Engaging students: Defining the term perpendicular bisector

In my capstone class for future secondary math teachers, I ask my students to come up with ideas for engaging their students with different topics in the secondary mathematics curriculum. In other words, the point of the assignment was not to devise a full-blown lesson plan on this topic. Instead, I asked my students to think about three different ways of getting their students interested in the topic in the first place.

I plan to share some of the best of these ideas on this blog (after asking my students’ permission, of course).

This student submission again comes from my former student Biviana Esparza. Her topic, from Geometry: defining the term perpendicular bisector.

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A2. How could you as a teacher create an activity or project that involves your topic?

A fun project that involves perpendicular bisectors is a project that I did in my project-based instruction class earlier this semester. The geometry project required students to create a piece of origami that had an angle bisector and a perpendicular bisector labeled. Leading up to the project creation and presentation day was a series of workshops and DIY activities in which students learned what terms such as congruent segments, congruent angles, a segment bisector, an angle bisector, perpendicular lines, perpendicular bisector, circumcenter, and incenter. These activities included working with patty paper to create angle bisectors and perpendicular bisectors on triangles, worksheets where students had to graph triangles and find the circumcenter and incenter, independent practice, formative assessments, and lastly the final origami creation. It was fun to see students take ownership of their learning and be proud of their final origami creation, because they were allowed to create whatever they wanted as long as an angle bisector and a perpendicular bisector were labeled. Students had a firm understanding of what the key vocabulary terms were, especially perpendicular bisectors and angle bisectors, because they had used them so much throughout the workshops.


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C1. How has this topic appeared in pop culture?

Paper Planes is an Australian film released in 2015 about a boy named Dylan who has a talent for making paper planes and wants to go the World Paper Plane Championship. In the movie, Dylan is taught how to make the “perfect” paper plane by a student teacher. Students start off by making simple planes like those that most people make. Although most people making paper airplanes don’t think of terms such as perpendicular bisectors or angle bisectors, they are the basics to making any form of paper airplane. The first step to making a plane, which is folding a piece of paper in half by aligning two opposite edges, creates a perpendicular bisector: the fold is a perpendicular bisector to the edges it touches. Students in a class learning about perpendicular bisectors could be shown minutes 5:40 to 8:21 to engage them about paper airplanes and they could be asked how paper planes could be related to geometry. This could show them that something as simple as a paper plane has some mathematical connections.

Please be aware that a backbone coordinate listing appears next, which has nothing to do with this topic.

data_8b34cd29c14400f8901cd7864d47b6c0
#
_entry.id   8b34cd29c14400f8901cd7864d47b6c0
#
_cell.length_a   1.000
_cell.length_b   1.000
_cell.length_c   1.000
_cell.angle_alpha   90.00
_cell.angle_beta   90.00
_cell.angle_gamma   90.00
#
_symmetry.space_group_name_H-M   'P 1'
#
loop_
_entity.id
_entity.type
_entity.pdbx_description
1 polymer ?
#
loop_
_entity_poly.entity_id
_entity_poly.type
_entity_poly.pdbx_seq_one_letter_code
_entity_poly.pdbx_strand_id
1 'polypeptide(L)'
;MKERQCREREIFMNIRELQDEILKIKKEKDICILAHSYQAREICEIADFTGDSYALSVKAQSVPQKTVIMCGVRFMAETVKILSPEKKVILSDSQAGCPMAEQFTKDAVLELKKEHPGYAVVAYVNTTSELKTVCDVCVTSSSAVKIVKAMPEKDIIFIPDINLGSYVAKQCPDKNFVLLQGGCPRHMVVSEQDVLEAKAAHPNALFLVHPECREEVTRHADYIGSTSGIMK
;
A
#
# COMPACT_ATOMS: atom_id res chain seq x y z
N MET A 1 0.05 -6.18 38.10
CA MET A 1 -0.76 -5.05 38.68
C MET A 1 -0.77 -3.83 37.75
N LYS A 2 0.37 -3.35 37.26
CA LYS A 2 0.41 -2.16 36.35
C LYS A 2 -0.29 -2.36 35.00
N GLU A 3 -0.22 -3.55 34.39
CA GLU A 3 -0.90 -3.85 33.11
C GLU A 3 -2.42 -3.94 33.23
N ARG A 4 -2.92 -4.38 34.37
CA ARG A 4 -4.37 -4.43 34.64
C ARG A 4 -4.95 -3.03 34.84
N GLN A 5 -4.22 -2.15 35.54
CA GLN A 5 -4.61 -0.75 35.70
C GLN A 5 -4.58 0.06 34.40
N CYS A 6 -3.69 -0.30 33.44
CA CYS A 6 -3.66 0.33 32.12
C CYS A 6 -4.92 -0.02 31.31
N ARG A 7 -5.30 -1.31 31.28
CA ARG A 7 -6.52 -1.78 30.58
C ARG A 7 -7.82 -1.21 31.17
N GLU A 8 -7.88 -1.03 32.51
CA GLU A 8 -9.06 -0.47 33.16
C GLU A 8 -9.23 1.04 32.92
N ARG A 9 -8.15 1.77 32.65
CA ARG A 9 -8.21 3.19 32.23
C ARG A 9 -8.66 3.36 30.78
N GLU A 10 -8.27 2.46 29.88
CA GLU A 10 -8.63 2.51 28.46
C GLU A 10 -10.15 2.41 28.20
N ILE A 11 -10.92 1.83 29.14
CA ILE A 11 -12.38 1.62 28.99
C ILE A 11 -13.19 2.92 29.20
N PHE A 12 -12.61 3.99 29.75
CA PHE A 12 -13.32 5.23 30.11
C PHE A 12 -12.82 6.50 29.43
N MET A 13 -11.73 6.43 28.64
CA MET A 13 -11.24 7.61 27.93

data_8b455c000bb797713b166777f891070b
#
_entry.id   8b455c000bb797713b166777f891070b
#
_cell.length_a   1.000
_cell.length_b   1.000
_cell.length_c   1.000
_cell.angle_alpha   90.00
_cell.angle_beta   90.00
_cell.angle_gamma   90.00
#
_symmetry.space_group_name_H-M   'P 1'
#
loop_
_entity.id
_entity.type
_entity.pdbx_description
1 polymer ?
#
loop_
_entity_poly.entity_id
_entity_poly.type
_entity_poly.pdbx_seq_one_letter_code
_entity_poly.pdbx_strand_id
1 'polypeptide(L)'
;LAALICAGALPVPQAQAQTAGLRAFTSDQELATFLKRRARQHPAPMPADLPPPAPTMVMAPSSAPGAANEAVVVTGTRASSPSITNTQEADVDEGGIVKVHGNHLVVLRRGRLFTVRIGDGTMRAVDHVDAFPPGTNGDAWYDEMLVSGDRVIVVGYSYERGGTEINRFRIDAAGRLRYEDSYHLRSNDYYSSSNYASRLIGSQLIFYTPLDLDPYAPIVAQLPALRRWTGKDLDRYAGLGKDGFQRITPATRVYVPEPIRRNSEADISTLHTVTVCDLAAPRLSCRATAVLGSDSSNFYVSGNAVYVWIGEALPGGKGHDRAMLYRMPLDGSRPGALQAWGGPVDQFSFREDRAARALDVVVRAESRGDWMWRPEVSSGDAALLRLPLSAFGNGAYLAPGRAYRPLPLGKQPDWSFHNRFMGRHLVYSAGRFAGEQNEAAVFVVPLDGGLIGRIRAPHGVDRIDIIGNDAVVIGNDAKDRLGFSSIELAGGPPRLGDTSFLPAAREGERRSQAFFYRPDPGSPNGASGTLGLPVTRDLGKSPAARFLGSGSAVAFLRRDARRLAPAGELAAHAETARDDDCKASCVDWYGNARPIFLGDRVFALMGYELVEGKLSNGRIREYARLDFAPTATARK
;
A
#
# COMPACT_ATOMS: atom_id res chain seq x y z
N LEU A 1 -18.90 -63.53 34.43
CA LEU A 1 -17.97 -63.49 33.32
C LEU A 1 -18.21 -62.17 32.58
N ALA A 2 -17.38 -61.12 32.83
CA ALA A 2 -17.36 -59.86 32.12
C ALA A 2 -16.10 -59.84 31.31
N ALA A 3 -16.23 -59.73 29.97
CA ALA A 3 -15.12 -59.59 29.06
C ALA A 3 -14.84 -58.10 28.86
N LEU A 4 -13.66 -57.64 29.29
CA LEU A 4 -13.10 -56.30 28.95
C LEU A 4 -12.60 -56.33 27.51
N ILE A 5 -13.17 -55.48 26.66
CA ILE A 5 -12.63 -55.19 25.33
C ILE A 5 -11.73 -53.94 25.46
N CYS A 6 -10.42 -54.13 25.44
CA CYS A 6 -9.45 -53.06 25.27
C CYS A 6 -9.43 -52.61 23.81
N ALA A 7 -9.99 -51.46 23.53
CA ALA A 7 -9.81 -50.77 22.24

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E1. How can technology be used to effectively engage students with this topic?

Gizmos is a website full of interactive simulations and lesson plans that effectively incorporate technology in the classroom. The website has a lesson titled “Segment and Angle Bisectors” in which students manipulate points to explore the properties of perpendicular bisectors and points on an angle bisector. This is a helpful tool to let students discover properties on their own instead of the teacher directly telling them what a perpendicular bisector is. The website also includes a worksheet with questions to go along with the gizmo exploration.




Area of a triangle: Incenter (Part 6)

Incenter_750Source: http://mathworld.wolfram.com/Incircle.html

The incenter I of a triangle \triangle ABC is defined by the intersection of the angle bisectors of its three angles. A circle can be inscribed within \triangle ABC, as shown in the picture.

This incircle provides a different way of finding the area of \triangle ABC commonly needed for high school math contests like the AMC 10/12. Suppose that the sides a, b, and c are known and the inradius r is also known. Then \triangle ABI is a right triangle with base c and height r. So

\hbox{Area of ~} \triangle ABI = \displaystyle \frac{1}{2} cr


\hbox{Area of ~} \triangle ACI = \displaystyle \frac{1}{2} br

\hbox{Area of ~} \triangle BCI = \displaystyle \frac{1}{2} ar

Since the area of \triangle ABC is the sum of the areas of these three smaller triangles, we conclude that

\hbox{Area of ~} \triangle ABC = \displaystyle \frac{1}{2} r (a+b+c),


\hbox{Area of ~} \triangle ABC = rs,

where s = (a+b+c)/2 is the semiperimeter of \triangle ABC.

green lineThis also permits the computation of r itself. By Heron’s formula, we know that

\hbox{Area of ~} \triangle ABC = \sqrt{s(s-a)(s-b)(s-c)}

Equating these two expressions for the area of \triangle ABC, we can solve for the inradius r:

r = \displaystyle \sqrt{ \frac{(s-a)(s-b)(s-c)}{s} }

For much more about the inradius and incircle, I’ll refer to the MathWorld website.